By IE&M Research
According to the recent report released by British Petroleum (BP) on World Energy Outlook (to 2035), China is expected to be the largest growth market for energy, although it is likely to be overtaken by India. The report raises three noteworthy points –
Lower energy intensity resulting in energy demand growing by only a third of global GDP growth;De-carbonisation of fuel-mix with non-fossil fuels estimated to take a larger energy pie at the expense of coal and account for half of the energy growth over 20 years; and
The growth rate of carbon emissions is predicted to plummet to one-third versus past 20 years, led by faster efficiency gains and changing fuel mix.
As per the Outlook, the global energy requirement will slow to 1.3% p.a. (2.2% in 1995-2015). Fossil fuels share in global energy supplies will fall to 78% by 2035 (85% in 2015), with gas being the fastest growing fossil fuel (1.6% p.a.). While oil will grow steadily (0.7% p.a.), coal will suffer a sharp reversal with demand growth slowing to 0.2% p.a. (2.7% in the past 20 years), losing out to renewable, which are set to grow the fastest (7.1% p.a.). The share of renewable in global energy is projected to rise to 10% by 2035 from 3% now. Power will constitute nearly two-thirds of the overall increase in global energy consumption over the outlook period.
Electric vehicles (EVs) displacing oil only to a limited extent
Global car fleet is expected to double to 1.8bn by 2035 led by emerging markets. Number of EVs though expected to spurt (100mn by 2035 from 1.2mn in 2015) will still represent only 6% of cars in 2035, displacing a cumulative 1.2Mbl/d oil demand. Notably, cumulative oil demand for transport will still increase 4Mb/d over the outlook. However, BP presented 2 alternative scenarios – digital and electric revolution, wherein electrification of cars combined with autonomous driving, car sharing and ride pooling will enable faster migration from oil to EV. On the other hand LNG is growing 7x faster than pipeline gas trade, and by 2035 will account for around half of all globally traded gas versus 32% now.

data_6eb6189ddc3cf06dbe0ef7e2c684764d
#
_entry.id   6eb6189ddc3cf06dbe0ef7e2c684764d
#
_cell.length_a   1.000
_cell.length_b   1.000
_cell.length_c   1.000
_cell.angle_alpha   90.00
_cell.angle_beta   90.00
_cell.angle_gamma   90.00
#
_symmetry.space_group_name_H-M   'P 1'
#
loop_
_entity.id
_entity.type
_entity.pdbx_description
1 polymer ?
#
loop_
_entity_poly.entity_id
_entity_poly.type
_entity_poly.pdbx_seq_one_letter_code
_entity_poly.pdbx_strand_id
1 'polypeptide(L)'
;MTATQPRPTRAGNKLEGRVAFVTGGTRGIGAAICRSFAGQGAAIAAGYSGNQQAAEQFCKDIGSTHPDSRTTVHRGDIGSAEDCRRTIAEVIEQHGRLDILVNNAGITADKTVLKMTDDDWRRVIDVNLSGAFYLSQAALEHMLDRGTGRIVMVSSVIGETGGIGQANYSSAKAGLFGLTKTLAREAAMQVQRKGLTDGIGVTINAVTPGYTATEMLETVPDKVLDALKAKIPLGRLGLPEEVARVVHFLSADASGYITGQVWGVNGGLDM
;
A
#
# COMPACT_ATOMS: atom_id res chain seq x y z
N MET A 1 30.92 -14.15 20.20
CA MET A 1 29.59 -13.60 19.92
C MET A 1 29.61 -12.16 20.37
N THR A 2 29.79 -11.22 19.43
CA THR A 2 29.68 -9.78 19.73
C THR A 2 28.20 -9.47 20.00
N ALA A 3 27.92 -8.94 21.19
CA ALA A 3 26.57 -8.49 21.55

Wind power installations may cross 5,000 MW this year
According to Indian Wind Turbine Manufacturers’ Association wind power installations will cross the 5,000-MW-mark. The previous high was 3,472 MW of fresh capacity set up in 2015-16. In the first ten months of the financial year, till January, the sector added 2,094 MW, which means close to 3 GW would need to be put up in just two months. In 2015-16 installations of 3,472 MW, as much as 1,700 MW came in March alone. At the end of January, India had 28,871 MW of wind capacity. It ranks fourth in the world after China (145,362 MW), US (74,470 MW) and Germany (44,947 MW). The government aims to see 60,000 MW by 2022.